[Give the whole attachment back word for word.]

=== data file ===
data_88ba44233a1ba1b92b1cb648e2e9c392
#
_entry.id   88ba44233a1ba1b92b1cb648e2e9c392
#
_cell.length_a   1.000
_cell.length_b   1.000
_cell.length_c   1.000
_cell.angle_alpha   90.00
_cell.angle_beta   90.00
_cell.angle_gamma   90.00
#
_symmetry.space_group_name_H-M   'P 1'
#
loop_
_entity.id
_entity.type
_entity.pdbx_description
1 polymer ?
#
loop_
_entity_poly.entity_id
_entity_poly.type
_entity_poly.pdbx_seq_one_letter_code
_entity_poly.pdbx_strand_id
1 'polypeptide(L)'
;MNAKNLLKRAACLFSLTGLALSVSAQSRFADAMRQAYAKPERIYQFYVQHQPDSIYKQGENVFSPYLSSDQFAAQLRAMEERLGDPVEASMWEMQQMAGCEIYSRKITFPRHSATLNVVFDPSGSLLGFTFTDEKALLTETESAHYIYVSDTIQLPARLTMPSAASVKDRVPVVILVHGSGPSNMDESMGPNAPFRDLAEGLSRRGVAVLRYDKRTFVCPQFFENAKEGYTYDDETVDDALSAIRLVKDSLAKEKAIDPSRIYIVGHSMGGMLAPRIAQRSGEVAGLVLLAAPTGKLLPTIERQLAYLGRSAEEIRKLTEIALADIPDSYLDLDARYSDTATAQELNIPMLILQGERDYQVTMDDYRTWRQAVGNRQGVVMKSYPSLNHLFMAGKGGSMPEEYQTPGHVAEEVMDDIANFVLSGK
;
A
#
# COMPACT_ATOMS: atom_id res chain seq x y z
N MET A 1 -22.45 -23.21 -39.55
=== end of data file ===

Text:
data_88ba44233a1ba1b92b1cb648e2e9c392
#
_entry.id   88ba44233a1ba1b92b1cb648e2e9c392
#
_cell.length_a   1.000
_cell.length_b   1.000
_cell.length_c   1.000
_cell.angle_alpha   90.00
_cell.angle_beta   90.00
_cell.angle_gamma   90.00
#
_symmetry.space_group_name_H-M   'P 1'
#
loop_
_entity.id
_entity.type
_entity.pdbx_description
1 polymer ?
#
loop_
_entity_poly.entity_id
_entity_poly.type
_entity_poly.pdbx_seq_one_letter_code
_entity_poly.pdbx_strand_id
1 'polypeptide(L)'
;MNAKNLLKRAACLFSLTGLALSVSAQSRFADAMRQAYAKPERIYQFYVQHQPDSIYKQGENVFSPYLSSDQFAAQLRAMEERLGDPVEASMWEMQQMAGCEIYSRKITFPRHSATLNVVFDPSGSLLGFTFTDEKALLTETESAHYIYVSDTIQLPARLTMPSAASVKDRVPVVILVHGSGPSNMDESMGPNAPFRDLAEGLSRRGVAVLRYDKRTFVCPQFFENAKEGYTYDDETVDDALSAIRLVKDSLAKEKAIDPSRIYIVGHSMGGMLAPRIAQRSGEVAGLVLLAAPTGKLLPTIERQLAYLGRSAEEIRKLTEIALADIPDSYLDLDARYSDTATAQELNIPMLILQGERDYQVTMDDYRTWRQAVGNRQGVVMKSYPSLNHLFMAGKGGSMPEEYQTPGHVAEEVMDDIANFVLSGK
;
A
#
# COMPACT_ATOMS: atom_id res chain seq x y z
N MET A 1 -22.45 -23.21 -39.55